No particular need to comment on this one, it speaks for itself.
I’ve been enjoying various crowdsourcing projects for many years, most noticeably Flickr Commons until Flickr’s user interface became unwieldy for my purposes, about a year ago. I still use Commons images for collage projects sometimes, but only from my “Flickr Favorites” board at Pinterest. (Can you still use Flickr? Good for you. I can’t. Yes, I know changes are afoot. Changes are always afoot at Flickr; that’s not always something I like in a website.)
So I needed a new crowdsourcing home, and Wikipedia was the obvious next choice. I’d already started to do little tasks there, and I was already comfortable writing Encyclopedia-ese from two print encyclopedia projects I worked on. Now, a year on, I do still miss my Friday mornings with the Bain Collection, but I have a new playground, and so far I’ve liked that a lot too.
As of this morning, I’ve created 27 new entries on Wikipedia (26 on my own, one to help a friend whose work was stuck in an editorial queue). Mostly women, but there are two men (both of them involved with oceans, though that’s a coincidence); a lot of people involved in museum work, which I don’t do, but I guess I gravitate towards those who do. Some of these names I knew before starting their entries, but some were new to me on that day. I like edit-athons, and I like picking names from a list and seeing where they take me. Not surprisingly, I prefer writing about dead people, because their obituaries and tombstones are fair game, and their images are more likely to be available for use. Six of my posts have been linked on the front page of Wikipedia as “Did You Know” (DYK) facts so far–not for more than a few hours, but it’s still a hoot, and the process of getting there is an impressive part of the backstage rigging of the site.
And yeah, six of them involved Flickr Commons images I wanted to know more about. So it’s maybe not such a big shift after all.
Here are my 27 entries as of June 23, 2014:
(*=written as part of an editathon)
- Gertrude Van Wagenen (DYK 19 March 2013)*
- Nelle Richmond Eberhart (DYK 30 July 2013)
- Edith R. Wyle (DYK 4 March 2014)
- Pauline Gracia Beery Mack (DYK 22 March 2014)*
- Chizuko Judy Sugita de Queiroz (DYK 13 May 2014)*
- Henrietta Rodman (DYK 27 May 2014)*
- Grace Nicholson*
- Zarh Pritchard*
- Lydia Fowler Wadleigh*
- 40 Families Project*
- John Francis Ropek
- Fanny McIan*
- Mary Rose Hill Burton*
- Sandra Welner
- Zelma Wilson*
- Caroline Gardner Bartlett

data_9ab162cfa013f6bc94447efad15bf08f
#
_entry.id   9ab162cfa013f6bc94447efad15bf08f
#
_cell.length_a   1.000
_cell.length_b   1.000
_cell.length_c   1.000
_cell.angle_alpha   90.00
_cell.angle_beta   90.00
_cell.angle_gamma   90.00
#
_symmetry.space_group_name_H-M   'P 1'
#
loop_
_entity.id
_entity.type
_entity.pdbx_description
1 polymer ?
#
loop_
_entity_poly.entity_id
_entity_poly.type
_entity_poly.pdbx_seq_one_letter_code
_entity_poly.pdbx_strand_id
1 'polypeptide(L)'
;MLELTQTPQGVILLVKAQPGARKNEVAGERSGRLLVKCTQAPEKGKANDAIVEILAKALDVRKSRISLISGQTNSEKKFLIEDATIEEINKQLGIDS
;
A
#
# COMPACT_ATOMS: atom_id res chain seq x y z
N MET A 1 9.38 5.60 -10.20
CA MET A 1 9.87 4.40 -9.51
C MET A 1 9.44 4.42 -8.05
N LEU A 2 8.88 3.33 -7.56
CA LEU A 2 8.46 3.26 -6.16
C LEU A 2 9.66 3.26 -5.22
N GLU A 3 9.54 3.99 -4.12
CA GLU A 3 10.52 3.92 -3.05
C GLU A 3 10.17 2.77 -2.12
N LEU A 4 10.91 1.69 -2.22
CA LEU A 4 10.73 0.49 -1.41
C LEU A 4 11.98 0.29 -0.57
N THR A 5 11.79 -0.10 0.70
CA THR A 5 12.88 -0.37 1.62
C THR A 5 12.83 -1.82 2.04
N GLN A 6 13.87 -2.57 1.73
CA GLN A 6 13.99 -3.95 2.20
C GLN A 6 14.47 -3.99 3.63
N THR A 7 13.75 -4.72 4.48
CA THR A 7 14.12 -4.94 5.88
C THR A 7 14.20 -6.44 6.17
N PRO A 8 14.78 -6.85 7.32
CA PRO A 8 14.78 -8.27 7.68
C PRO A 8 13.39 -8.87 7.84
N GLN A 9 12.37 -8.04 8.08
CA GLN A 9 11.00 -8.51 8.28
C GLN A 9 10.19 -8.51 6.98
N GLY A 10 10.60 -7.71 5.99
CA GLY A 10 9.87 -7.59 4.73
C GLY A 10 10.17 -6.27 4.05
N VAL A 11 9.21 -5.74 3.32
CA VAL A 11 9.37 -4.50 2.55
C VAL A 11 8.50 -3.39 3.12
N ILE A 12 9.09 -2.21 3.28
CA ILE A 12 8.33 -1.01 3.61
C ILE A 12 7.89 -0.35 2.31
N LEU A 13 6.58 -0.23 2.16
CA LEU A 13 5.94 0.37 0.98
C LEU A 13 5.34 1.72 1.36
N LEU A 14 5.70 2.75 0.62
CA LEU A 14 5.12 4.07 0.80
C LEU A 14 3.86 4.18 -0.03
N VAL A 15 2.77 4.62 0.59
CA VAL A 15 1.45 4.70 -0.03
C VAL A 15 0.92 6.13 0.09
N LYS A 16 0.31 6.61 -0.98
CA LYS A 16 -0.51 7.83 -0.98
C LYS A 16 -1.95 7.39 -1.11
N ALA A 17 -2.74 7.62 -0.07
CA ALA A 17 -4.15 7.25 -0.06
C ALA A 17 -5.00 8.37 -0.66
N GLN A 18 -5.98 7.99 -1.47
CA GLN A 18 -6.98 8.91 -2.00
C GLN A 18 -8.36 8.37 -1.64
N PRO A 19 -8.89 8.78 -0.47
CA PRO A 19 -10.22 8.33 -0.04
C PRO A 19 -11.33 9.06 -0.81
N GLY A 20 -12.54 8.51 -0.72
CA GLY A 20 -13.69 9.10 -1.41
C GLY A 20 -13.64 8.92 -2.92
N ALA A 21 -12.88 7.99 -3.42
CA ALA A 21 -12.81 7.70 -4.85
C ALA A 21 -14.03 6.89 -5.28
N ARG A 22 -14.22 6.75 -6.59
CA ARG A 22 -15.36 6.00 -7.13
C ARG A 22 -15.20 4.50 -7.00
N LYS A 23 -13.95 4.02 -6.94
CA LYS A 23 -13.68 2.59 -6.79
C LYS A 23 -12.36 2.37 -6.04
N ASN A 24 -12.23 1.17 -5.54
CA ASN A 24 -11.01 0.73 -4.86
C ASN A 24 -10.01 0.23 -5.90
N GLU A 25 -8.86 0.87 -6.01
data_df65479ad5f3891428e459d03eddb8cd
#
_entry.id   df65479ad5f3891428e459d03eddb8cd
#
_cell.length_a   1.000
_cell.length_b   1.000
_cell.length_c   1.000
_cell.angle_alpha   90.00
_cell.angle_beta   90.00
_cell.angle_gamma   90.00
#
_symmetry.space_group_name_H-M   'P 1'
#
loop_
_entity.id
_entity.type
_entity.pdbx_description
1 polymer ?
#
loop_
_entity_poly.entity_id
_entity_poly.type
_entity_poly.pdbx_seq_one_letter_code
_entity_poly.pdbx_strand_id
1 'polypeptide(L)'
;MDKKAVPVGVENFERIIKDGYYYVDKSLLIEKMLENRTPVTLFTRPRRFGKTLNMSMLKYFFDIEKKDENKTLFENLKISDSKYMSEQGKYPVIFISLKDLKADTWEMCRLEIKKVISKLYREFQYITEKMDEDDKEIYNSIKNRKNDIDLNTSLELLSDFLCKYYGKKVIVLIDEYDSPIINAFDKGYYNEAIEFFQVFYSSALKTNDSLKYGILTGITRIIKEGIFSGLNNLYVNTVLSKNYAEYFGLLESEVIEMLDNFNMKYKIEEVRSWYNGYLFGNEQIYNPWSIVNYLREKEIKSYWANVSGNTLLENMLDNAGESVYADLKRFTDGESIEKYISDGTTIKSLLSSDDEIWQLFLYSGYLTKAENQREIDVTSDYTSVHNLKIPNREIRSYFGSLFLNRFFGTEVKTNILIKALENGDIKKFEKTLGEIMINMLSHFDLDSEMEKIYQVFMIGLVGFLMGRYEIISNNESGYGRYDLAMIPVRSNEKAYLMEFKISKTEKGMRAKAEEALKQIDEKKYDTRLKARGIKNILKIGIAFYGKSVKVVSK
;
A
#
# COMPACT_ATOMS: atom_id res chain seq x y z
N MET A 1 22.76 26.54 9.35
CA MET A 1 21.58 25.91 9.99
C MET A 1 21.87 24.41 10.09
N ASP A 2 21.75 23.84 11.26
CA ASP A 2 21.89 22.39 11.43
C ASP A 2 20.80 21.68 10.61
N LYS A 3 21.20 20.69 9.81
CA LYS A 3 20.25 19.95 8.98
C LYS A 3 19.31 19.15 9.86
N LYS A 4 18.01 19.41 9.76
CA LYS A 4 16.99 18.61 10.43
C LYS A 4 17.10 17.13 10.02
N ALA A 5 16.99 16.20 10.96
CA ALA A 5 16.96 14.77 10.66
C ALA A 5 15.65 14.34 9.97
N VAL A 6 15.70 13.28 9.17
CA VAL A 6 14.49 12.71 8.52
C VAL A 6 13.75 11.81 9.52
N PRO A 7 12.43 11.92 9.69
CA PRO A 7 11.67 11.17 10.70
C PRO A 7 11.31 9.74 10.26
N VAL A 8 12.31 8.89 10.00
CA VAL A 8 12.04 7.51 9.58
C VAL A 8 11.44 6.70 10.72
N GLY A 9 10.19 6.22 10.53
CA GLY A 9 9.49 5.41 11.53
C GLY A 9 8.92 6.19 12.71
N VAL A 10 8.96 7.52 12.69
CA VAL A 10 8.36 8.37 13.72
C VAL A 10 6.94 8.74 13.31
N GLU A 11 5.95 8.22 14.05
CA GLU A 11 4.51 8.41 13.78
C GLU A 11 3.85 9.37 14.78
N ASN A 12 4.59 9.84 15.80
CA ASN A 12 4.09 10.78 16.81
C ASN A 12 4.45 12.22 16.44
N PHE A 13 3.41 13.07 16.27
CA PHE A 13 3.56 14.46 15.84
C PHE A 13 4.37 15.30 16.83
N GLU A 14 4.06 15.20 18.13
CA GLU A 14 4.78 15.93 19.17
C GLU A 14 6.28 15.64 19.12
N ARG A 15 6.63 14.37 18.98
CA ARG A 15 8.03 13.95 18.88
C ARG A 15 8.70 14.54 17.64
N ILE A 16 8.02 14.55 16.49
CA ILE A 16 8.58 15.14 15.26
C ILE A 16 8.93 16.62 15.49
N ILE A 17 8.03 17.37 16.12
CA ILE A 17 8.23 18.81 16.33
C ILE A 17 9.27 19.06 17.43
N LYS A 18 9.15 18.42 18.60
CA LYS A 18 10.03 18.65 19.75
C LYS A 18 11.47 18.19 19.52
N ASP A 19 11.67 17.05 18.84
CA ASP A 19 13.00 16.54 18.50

- Jessica Duncan Piazzi Smyth*
- Maud Younger
- Tsianina Redfeather Blackstone
- Eveline Winifred Syme*
- Ethel Spowers*
- Lill Tschudi*
- Antoinette Rodez Schiesler*
- Nellie May Naylor*
- Shirley Kaneda
- Gretchen Sibley
- Adrienne Asch (with Beth Haller)
Our kitchen table needed covering–we don’t eat at it much, it mostly holds groceries and boxes and backpacks and such. But we can’t use tablecloths, because a member of our household pulls them down, every time. So, I was thinking, “fitted tablecloth”? Do they make such a thing? And then… can I make such a thing? I might have been able to sew a cover, but decided that it’s easier for me to crochet. I used various fabric strips from Trash for Teaching (of course), so it worked up quickly, and the results are stretchy enough to hug the tabletop, and cushion it from any sharp corners.
Yes, it does look like I yarnbombed my own kitchen, but that’s a bonus for me. Speaking of which, there’s still time to go see Surroundings, the current installation by Yarn Bombing Los Angeles, at the Manhattan Beach Creative Arts Center.
Are you an art teacher? Does it pain you to throw away the paper plates of expensive paint after a lesson? Make serendipity paints. The three above came from one large classroom’s leftovers! Three spice jars, one each for reds/blues/golds, scoop and scrape your paints into the jars to filled, cap tightly. These are great prizes for young artists, or gifts for fellow art educators–practically free, and they’re keeping some paint out of the trash.
I’m making a ring for the Yarn Bombing Los Angeles project “Put a Ring on It.” While an engagement ring seems to be the reference intended — as in “if you like it, why don’t you marry it?” and bringing in the idea of “engagement” in community — I thought of a secret decoder ring, and about crocheting in Morse code.